Hatched at a weight of one ounce 17 days ago, the National Aviary’s newest Eurasian eagle owl is now 12 ounces of fuzzy, fluffy beige down interspersed with the beginnings of tiny feathers.
With big brown eyes wide open, he was ready today for some close-up photographs, chirping and spreading his wings and calmly cuddling in the arms of a reporter and a cameraman who were allowed to hold and pet him.
Starting today he’s ready for such close encounters with members of the public who have been watching him grow up behind a window of the veterinary annex at the North Side bird zoo.
He’s being fed and hand-raised by people to be an “education animal” and an ambassador for his species, explained Cathy Schlott, the aviary’s curator of behavioral management and education.
“We can actually get the public in on the action. We need him to get used to different people and different settings,” she said.
From today through March 26, people who pay $75 will get a private Baby Owl Encounter, which includes holding him.
“You hold him like a puppy, supporting his feet,” she told the reporter and photographer. The owlet snuggled against their chests. It was calm and seemed content. His beak gently probed the fingers of people, looking for food, Ms. Schlott said.
Aviary staff refer to the owlet as “he” even though the sex won’t be known until DNA tests can be done on feathers or blood.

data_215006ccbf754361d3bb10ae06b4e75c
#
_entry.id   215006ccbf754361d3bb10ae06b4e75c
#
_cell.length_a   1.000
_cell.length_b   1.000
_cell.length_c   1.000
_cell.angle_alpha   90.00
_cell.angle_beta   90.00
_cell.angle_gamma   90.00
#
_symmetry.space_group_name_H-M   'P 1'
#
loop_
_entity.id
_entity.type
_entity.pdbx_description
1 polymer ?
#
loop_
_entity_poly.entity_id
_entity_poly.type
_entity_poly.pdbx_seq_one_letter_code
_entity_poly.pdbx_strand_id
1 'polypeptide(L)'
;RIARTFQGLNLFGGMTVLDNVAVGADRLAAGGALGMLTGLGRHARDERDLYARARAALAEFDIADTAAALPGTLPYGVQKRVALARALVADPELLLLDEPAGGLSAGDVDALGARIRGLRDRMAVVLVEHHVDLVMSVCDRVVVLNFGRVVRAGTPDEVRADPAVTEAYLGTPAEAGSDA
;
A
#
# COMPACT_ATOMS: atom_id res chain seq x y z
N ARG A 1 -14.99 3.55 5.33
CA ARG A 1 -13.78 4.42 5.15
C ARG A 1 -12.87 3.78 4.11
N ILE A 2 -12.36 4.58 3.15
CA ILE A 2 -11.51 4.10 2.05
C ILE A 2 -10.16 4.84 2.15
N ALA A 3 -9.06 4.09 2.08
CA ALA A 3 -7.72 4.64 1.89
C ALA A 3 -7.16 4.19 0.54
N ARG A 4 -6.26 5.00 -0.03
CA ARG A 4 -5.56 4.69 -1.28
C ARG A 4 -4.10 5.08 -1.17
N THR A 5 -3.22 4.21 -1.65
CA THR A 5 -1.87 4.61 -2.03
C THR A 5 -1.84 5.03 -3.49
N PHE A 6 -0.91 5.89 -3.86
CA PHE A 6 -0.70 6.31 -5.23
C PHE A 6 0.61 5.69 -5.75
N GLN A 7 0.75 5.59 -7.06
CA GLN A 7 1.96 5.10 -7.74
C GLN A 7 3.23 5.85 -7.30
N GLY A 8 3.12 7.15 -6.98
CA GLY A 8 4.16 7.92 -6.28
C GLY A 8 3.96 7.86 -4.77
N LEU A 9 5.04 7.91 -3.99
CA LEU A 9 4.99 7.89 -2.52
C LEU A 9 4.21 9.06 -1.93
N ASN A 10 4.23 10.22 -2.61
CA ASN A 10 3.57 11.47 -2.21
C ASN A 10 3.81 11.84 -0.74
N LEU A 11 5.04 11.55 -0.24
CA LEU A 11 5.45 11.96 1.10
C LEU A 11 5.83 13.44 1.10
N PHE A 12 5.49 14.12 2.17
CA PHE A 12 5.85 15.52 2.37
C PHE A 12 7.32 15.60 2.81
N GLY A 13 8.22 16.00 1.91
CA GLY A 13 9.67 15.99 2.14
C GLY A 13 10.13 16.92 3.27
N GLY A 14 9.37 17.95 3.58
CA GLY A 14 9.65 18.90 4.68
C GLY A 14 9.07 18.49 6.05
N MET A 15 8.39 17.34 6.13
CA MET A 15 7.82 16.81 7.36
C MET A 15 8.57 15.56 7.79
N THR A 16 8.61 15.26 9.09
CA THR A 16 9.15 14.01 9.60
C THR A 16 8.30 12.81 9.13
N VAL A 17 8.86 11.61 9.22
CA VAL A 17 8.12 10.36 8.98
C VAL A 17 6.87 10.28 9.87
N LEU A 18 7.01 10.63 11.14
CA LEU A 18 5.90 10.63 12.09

Baby Owl Encounters will end when he’s full-grown at eight weeks old. His eyes will be a startling shade of bright orange, like his parents “X” and “Dumbledore,” who live in an outside exhibit near the chick’s window.
Eurasian eagle owls are one of the largest species of owls, with 6 1/2-foot wingspans and weighing six to 10 pounds. Found throughout Europe, Asia and North Africa, they are neither endangered nor threatened in the wild, but few facilities breed them.
This is the fifth Eurasian eagle owl hatched at the National Aviary, and there is a waiting list of facilities that want him as an education animal, so he’ll be going to one of them in the spring.
People who are interested can call 412-258-9445 to register for a Baby Owl Encounter.
Linda Wilson Fuoco: firstname.lastname@example.org or 412-263-1953.